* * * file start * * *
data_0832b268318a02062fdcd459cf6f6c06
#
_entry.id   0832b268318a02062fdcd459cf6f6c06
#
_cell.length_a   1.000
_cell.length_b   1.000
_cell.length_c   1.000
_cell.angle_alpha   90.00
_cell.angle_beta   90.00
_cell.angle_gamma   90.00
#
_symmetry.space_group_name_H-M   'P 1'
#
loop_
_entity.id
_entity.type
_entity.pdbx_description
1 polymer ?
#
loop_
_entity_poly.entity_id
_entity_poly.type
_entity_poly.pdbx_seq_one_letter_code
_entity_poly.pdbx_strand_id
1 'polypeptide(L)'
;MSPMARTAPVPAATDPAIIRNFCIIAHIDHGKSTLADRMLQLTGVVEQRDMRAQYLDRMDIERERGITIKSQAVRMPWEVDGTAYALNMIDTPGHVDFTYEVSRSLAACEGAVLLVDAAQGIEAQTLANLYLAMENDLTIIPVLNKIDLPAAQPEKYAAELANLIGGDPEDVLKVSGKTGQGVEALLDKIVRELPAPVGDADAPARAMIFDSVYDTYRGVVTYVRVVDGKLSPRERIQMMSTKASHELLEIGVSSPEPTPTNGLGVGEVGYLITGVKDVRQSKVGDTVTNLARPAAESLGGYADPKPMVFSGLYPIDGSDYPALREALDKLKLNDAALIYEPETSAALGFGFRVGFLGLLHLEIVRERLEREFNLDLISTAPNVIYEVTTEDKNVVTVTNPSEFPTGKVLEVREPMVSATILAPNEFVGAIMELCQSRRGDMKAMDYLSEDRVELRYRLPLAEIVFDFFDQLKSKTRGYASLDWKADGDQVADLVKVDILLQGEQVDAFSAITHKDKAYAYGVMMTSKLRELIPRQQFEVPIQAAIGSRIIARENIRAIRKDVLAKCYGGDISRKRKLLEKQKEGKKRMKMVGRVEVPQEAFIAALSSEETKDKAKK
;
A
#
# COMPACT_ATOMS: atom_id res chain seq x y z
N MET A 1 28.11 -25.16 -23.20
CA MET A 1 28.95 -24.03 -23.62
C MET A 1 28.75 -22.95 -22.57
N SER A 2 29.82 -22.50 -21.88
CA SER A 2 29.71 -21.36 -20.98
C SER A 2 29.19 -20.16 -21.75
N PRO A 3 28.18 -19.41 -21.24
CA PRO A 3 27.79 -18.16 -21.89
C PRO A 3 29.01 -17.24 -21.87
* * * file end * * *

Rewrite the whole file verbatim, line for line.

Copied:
data_0832b268318a02062fdcd459cf6f6c06
#
_entry.id   0832b268318a02062fdcd459cf6f6c06
#
_cell.length_a   1.000
_cell.length_b   1.000
_cell.length_c   1.000
_cell.angle_alpha   90.00
_cell.angle_beta   90.00
_cell.angle_gamma   90.00
#
_symmetry.space_group_name_H-M   'P 1'
#
loop_
_entity.id
_entity.type
_entity.pdbx_description
1 polymer ?
#
loop_
_entity_poly.entity_id
_entity_poly.type
_entity_poly.pdbx_seq_one_letter_code
_entity_poly.pdbx_strand_id
1 'polypeptide(L)'
;MSPMARTAPVPAATDPAIIRNFCIIAHIDHGKSTLADRMLQLTGVVEQRDMRAQYLDRMDIERERGITIKSQAVRMPWEVDGTAYALNMIDTPGHVDFTYEVSRSLAACEGAVLLVDAAQGIEAQTLANLYLAMENDLTIIPVLNKIDLPAAQPEKYAAELANLIGGDPEDVLKVSGKTGQGVEALLDKIVRELPAPVGDADAPARAMIFDSVYDTYRGVVTYVRVVDGKLSPRERIQMMSTKASHELLEIGVSSPEPTPTNGLGVGEVGYLITGVKDVRQSKVGDTVTNLARPAAESLGGYADPKPMVFSGLYPIDGSDYPALREALDKLKLNDAALIYEPETSAALGFGFRVGFLGLLHLEIVRERLEREFNLDLISTAPNVIYEVTTEDKNVVTVTNPSEFPTGKVLEVREPMVSATILAPNEFVGAIMELCQSRRGDMKAMDYLSEDRVELRYRLPLAEIVFDFFDQLKSKTRGYASLDWKADGDQVADLVKVDILLQGEQVDAFSAITHKDKAYAYGVMMTSKLRELIPRQQFEVPIQAAIGSRIIARENIRAIRKDVLAKCYGGDISRKRKLLEKQKEGKKRMKMVGRVEVPQEAFIAALSSEETKDKAKK
;
A
#
# COMPACT_ATOMS: atom_id res chain seq x y z
N MET A 1 28.11 -25.16 -23.20
CA MET A 1 28.95 -24.03 -23.62
C MET A 1 28.75 -22.95 -22.57
N SER A 2 29.82 -22.50 -21.88
CA SER A 2 29.71 -21.36 -20.98
C SER A 2 29.19 -20.16 -21.75
N PRO A 3 28.18 -19.41 -21.24
CA PRO A 3 27.79 -18.16 -21.89
C PRO A 3 29.01 -17.24 -21.87